Overview

Benign paroxysmal positional vertigo (BPPV) is one of the most common causes of vertigo — the sudden sensation that you're spinning or that the inside of your head is spinning.

Benign paroxysmal positional vertigo causes brief episodes of mild to intense dizziness. Benign paroxysmal positional vertigo is usually triggered by specific changes in the position of your head. This might occur when you tip your head up or down, when you lie down, or when you turn over or sit up in bed.

Although benign paroxysmal positional vertigo can be a bothersome problem, it's rarely serious except when it increases the chance of falls. You can receive effective treatment for benign paroxysmal positional vertigo during a doctor's office visit.

Symptoms

The signs and symptoms of benign paroxysmal positional vertigo (BPPV) may include:

  • Dizziness
  • A sense that you or your surroundings are spinning or moving (vertigo)
  • A loss of balance or unsteadiness
  • Nausea
  • Vomiting

The signs and symptoms of BPPV can come and go, with symptoms commonly lasting less than one minute. Episodes of benign paroxysmal positional vertigo can disappear for some time and then recur.

Activities that bring about the signs and symptoms of BPPV can vary from person to person, but are almost always brought on by a change in the position of your head. Some people also feel out of balance when standing or walking.

Abnormal rhythmic eye movements (nystagmus) usually accompany the symptoms of benign paroxysmal positional vertigo.

When to see a doctor

Generally, see your doctor if you experience any unexplained dizziness or vertigo that recurs periodically for more than one week.

Seek emergency care

Although it's uncommon for dizziness to signal a serious illness, see your doctor immediately if you experience dizziness or vertigo along with any of the following:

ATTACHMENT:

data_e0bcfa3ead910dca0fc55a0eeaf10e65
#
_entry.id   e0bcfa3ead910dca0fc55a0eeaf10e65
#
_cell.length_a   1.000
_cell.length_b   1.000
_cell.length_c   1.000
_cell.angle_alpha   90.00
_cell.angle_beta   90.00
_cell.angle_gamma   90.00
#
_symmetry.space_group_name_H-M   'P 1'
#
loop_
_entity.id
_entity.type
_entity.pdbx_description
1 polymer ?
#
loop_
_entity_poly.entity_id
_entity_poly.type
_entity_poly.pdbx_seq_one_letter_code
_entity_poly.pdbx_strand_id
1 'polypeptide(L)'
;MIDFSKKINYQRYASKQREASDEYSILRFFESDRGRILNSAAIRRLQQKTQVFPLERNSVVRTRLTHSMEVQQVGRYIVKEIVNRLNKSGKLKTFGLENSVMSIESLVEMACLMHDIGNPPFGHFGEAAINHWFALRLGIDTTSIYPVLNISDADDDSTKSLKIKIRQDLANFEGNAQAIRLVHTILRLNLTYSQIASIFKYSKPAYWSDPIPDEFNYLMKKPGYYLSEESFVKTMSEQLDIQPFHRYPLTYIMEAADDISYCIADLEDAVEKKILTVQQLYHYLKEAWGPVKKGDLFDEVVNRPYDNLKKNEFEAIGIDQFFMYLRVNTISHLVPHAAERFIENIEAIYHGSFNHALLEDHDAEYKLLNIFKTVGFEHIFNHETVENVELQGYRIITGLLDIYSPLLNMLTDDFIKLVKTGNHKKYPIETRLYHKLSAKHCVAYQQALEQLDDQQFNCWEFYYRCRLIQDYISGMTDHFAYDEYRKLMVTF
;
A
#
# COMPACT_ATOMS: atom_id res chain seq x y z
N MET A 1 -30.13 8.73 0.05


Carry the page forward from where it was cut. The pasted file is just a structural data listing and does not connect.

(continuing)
• A new, different or severe headache
  • A fever
  • Double vision or loss of vision
  • Hearing loss
  • Trouble speaking
  • Leg or arm weakness
  • Loss of consciousness
  • Falling or difficulty walking
  • Numbness or tingling

The signs and symptoms listed above may signal a more serious problem.

Causes

Often, there's no known cause for BPPV. This is called idiopathic BPPV.

When a cause can be determined, BPPV is often associated with a minor to severe blow to your head. Less common causes of BPPV include disorders that damage your inner ear or, rarely, damage that occurs during ear surgery or during prolonged positioning on your back, such as in a dentist chair. BPPV also has been associated with migraines.

The ear's role

Inside your ear is a tiny organ called the vestibular labyrinth. It includes three loop-shaped structures (semicircular canals) that contain fluid and fine, hair-like sensors that monitor the rotation of your head.

Other structures (otolith organs) in your ear monitor movements of your head — up and down, right and left, back and forth — and your head's position related to gravity. These otolith organs contain crystals that make you sensitive to gravity.

For a variety of reasons, these crystals can become dislodged. When they become dislodged, they can move into one of the semicircular canals — especially while you're lying down. This causes the semicircular canal to become sensitive to head position changes it would normally not respond to, which is what makes you feel dizzy.

Risk factors

Benign paroxysmal positional vertigo occurs most often in people age 50 and older, but can occur at any age. Benign paroxysmal positional vertigo is also more common in women than in men. A head injury or any other disorder of the balance organs of your ear may make you more susceptible to BPPV.

Complications

Although benign paroxysmal positional vertigo (BPPV) is uncomfortable, it rarely causes complications. The dizziness of BPPV can make you unsteady, which may put you at greater risk of falling.

May 28, 2015
References
  1. Kim JS, et al. Benign paroxysmal positional vertigo. New England Journal of Medicine. 2014;370:1138.
  2. Hilton MP, et al. The Epley (canalith repositioning) manoeuvre for benign paroxysmal positional vertigo. Cochrane Database of Systematic Reviews. http://www.cochrane.org/CD003162/ENT_the-epley-manoeuvre-for-benign-paroxysmal-positional-vertigo-bppv. Accessed May 4, 2015.
  3. Furman JM. Pathophysiology, etiology, and differential diagnosis of vertigo. http://www.uptodate.com/home. Accessed May 4, 2015.
  4. Barton JJS. Benign paroxysmal positional vertigo. http://www.uptodate.com/home. Accessed May 4, 2015.
  5. Lalwani AK. Vestibular disorders. In: Current Diagnosis & Treatment in Otolaryngology--Head & Neck Surgery. 3rd ed. New York, N.Y.: The McGraw-Hill Companies; 2012. http://www.accessmedicine.com. Accessed May 4, 2015.

Benign paroxysmal positional vertigo (BPPV)